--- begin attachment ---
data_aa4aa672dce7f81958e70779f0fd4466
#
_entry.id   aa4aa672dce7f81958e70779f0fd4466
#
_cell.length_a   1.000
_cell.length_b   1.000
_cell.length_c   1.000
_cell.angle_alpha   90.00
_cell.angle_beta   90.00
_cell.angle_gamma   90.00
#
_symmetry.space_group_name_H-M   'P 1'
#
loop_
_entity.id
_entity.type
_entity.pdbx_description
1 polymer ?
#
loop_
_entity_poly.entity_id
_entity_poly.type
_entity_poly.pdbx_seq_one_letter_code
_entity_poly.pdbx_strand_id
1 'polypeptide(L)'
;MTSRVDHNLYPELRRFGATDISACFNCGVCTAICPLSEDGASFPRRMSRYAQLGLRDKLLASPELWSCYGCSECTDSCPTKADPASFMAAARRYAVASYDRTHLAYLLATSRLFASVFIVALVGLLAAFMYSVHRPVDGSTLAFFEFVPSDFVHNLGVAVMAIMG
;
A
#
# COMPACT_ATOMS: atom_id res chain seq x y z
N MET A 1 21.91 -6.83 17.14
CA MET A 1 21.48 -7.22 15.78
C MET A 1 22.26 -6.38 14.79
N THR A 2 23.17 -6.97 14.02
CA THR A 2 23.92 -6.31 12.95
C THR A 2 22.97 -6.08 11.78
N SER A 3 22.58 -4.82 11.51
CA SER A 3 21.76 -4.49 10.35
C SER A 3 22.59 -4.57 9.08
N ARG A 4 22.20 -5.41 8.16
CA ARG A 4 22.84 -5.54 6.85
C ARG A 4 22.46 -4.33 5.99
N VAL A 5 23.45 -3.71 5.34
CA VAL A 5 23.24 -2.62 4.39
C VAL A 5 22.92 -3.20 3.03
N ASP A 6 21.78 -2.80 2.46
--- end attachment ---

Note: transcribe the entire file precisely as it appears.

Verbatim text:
data_aa4aa672dce7f81958e70779f0fd4466
#
_entry.id   aa4aa672dce7f81958e70779f0fd4466
#
_cell.length_a   1.000
_cell.length_b   1.000
_cell.length_c   1.000
_cell.angle_alpha   90.00
_cell.angle_beta   90.00
_cell.angle_gamma   90.00
#
_symmetry.space_group_name_H-M   'P 1'
#
loop_
_entity.id
_entity.type
_entity.pdbx_description
1 polymer ?
#
loop_
_entity_poly.entity_id
_entity_poly.type
_entity_poly.pdbx_seq_one_letter_code
_entity_poly.pdbx_strand_id
1 'polypeptide(L)'
;MTSRVDHNLYPELRRFGATDISACFNCGVCTAICPLSEDGASFPRRMSRYAQLGLRDKLLASPELWSCYGCSECTDSCPTKADPASFMAAARRYAVASYDRTHLAYLLATSRLFASVFIVALVGLLAAFMYSVHRPVDGSTLAFFEFVPSDFVHNLGVAVMAIMG
;
A
#
# COMPACT_ATOMS: atom_id res chain seq x y z
N MET A 1 21.91 -6.83 17.14
CA MET A 1 21.48 -7.22 15.78
C MET A 1 22.26 -6.38 14.79
N THR A 2 23.17 -6.97 14.02
CA THR A 2 23.92 -6.31 12.95
C THR A 2 22.97 -6.08 11.78
N SER A 3 22.58 -4.82 11.51
CA SER A 3 21.76 -4.49 10.35
C SER A 3 22.59 -4.57 9.08
N ARG A 4 22.20 -5.41 8.16
CA ARG A 4 22.84 -5.54 6.85
C ARG A 4 22.46 -4.33 5.99
N VAL A 5 23.45 -3.71 5.34
CA VAL A 5 23.24 -2.62 4.39
C VAL A 5 22.92 -3.20 3.03
N ASP A 6 21.78 -2.80 2.46